Iceberg debris has been used as a tracer for past ocean circulations in the Quaternary since the mid-1970s. However, until the mid-1990s there was little attempt to integrate this information into climate models. I developed a dynamic and thermodynamic model of iceberg movement that can be used in a coupled mode within a larger-scale climate model, or run in a non-feedback mode, to give a dynamical view of how ice-rafted debris distributions came about. This model has been tested in both hemispheres of the modern ocean and used in glacial mode.
Highlights of the work include
- Discovery that iceberg meltwater may contribute as much as the precipitation budget to freshwater inputs to significant regions of the Southern Ocean. As convection around Antarctica is critically dependent on the salinity of waters following sea-ice formation the iceberg signal acts as a negative feedback on deep water formation.
- Use of the model to assist interpretation of glacial iceberg-rafted debris signals. Using various palaeoceanographic indicators ranging from carbon isotopes to magnetic strengths of iron fragments in ocean core sediments the iceberg model has been used with various ocean model circulations to narrow down the characteristics of the glacial ocean circulation state. The most compatible ocean state is one with most deep water formation in the Southern Ocean.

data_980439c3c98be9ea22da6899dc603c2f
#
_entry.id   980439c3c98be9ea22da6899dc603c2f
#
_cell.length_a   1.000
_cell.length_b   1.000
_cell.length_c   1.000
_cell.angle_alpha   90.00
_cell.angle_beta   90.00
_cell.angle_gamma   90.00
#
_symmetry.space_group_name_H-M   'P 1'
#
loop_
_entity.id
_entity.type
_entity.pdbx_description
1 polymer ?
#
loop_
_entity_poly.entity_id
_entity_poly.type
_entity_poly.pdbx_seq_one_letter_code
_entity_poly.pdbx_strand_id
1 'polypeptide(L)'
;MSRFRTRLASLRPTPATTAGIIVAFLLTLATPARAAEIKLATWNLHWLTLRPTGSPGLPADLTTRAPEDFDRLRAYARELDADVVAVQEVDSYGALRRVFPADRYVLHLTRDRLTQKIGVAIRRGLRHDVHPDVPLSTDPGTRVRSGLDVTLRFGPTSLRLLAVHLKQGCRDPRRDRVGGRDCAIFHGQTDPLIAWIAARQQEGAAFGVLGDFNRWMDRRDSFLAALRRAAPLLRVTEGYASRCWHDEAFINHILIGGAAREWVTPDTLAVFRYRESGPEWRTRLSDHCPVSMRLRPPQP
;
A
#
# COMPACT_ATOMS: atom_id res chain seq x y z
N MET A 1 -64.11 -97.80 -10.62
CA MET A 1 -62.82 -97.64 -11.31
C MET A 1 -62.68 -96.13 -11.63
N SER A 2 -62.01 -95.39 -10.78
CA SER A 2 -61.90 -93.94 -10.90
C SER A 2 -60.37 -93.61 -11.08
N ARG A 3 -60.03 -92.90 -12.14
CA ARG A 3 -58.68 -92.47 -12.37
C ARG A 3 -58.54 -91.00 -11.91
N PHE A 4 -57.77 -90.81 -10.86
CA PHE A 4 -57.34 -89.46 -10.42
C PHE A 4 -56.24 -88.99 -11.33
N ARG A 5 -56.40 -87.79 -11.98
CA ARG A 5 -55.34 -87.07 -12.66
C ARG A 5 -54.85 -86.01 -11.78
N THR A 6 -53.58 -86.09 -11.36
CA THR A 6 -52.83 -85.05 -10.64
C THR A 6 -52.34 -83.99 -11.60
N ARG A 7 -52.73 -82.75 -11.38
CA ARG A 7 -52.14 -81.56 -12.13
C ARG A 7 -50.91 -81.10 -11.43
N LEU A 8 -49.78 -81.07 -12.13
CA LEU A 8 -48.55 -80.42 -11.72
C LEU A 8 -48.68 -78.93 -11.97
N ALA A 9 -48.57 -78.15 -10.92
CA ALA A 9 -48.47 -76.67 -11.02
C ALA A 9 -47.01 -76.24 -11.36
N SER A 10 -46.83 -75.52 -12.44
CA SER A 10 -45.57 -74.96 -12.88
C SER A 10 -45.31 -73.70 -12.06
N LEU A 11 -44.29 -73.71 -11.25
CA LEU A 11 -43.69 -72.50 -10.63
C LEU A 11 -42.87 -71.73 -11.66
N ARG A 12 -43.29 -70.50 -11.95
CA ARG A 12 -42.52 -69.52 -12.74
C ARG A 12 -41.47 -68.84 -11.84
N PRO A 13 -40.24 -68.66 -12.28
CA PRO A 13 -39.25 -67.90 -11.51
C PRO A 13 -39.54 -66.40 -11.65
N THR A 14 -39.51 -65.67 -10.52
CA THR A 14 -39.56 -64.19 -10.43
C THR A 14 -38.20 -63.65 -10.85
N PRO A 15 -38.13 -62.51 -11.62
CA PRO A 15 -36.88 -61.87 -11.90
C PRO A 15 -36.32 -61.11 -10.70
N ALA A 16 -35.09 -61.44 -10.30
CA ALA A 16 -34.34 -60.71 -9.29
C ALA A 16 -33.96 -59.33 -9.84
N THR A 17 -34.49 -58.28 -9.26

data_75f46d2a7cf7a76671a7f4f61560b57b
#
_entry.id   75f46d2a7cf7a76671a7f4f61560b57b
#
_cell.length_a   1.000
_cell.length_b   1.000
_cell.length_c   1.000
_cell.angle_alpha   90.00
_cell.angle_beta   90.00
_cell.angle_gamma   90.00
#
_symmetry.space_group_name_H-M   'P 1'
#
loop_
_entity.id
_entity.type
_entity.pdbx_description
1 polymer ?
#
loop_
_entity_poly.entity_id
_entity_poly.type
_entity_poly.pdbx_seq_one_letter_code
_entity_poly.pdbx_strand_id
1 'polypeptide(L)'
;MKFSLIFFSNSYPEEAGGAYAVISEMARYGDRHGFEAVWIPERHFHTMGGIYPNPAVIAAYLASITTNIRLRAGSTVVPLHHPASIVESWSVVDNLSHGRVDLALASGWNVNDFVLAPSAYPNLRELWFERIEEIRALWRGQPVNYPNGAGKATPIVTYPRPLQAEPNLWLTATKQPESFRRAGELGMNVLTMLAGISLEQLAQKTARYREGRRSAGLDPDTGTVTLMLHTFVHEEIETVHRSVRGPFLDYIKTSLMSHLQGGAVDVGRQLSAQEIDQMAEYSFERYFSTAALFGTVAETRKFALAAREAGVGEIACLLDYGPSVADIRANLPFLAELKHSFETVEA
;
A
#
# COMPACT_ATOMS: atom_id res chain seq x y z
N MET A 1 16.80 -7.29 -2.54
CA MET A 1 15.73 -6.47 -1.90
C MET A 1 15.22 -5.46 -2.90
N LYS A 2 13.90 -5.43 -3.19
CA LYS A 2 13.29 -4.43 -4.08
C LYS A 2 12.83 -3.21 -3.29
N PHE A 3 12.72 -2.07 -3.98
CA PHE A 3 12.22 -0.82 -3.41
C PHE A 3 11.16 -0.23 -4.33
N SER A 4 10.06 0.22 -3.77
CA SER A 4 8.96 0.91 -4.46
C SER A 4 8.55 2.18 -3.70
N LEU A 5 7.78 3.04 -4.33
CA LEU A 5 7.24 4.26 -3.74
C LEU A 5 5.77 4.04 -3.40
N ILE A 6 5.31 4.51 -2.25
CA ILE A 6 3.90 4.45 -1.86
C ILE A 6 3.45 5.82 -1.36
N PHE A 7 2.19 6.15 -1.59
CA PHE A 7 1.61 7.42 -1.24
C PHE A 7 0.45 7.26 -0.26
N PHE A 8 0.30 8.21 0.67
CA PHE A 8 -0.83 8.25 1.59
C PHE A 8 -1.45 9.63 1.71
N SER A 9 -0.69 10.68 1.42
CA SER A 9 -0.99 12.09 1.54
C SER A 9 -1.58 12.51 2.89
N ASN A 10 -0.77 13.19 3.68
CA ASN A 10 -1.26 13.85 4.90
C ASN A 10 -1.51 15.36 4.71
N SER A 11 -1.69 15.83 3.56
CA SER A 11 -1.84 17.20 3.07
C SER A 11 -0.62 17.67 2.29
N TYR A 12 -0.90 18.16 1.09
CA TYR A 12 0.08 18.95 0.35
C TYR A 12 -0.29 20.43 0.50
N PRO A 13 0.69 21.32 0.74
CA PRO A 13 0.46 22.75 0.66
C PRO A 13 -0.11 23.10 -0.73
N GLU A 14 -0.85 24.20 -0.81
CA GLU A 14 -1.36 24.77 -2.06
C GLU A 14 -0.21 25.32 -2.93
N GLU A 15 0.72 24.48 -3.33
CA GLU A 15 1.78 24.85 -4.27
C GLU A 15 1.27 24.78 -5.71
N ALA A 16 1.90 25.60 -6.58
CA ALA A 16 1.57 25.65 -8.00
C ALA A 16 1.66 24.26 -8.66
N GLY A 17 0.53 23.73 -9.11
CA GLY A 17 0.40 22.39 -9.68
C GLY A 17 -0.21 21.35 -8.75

- Discovery of the relationship between large scale iceberg releases Modelling the twentieth century iceberg flux from Greenland, which, from its agreement with observed and marine core data from either side of Greenland, suggests that the dominant calving location of icebergs has shifted north during the century.
Remote sensing has also been used to help validate the iceberg trajectory model, and to move towards an iceberg calving flux for Antarctica, and a sea-ice hazard tool for the Arctic. This work has been carried out in collaboration with Keith Nicholls of the British Antarctic Survey, Barbara Maher of Lancaster University, Rupert Gladstone, Sarah Watkins, Tiago Silva, Richard Levine, Jen King, Clare and Mattias Green from Bangor University, Wales. The work has been funded by NERC and Kongsberg Satellite Services.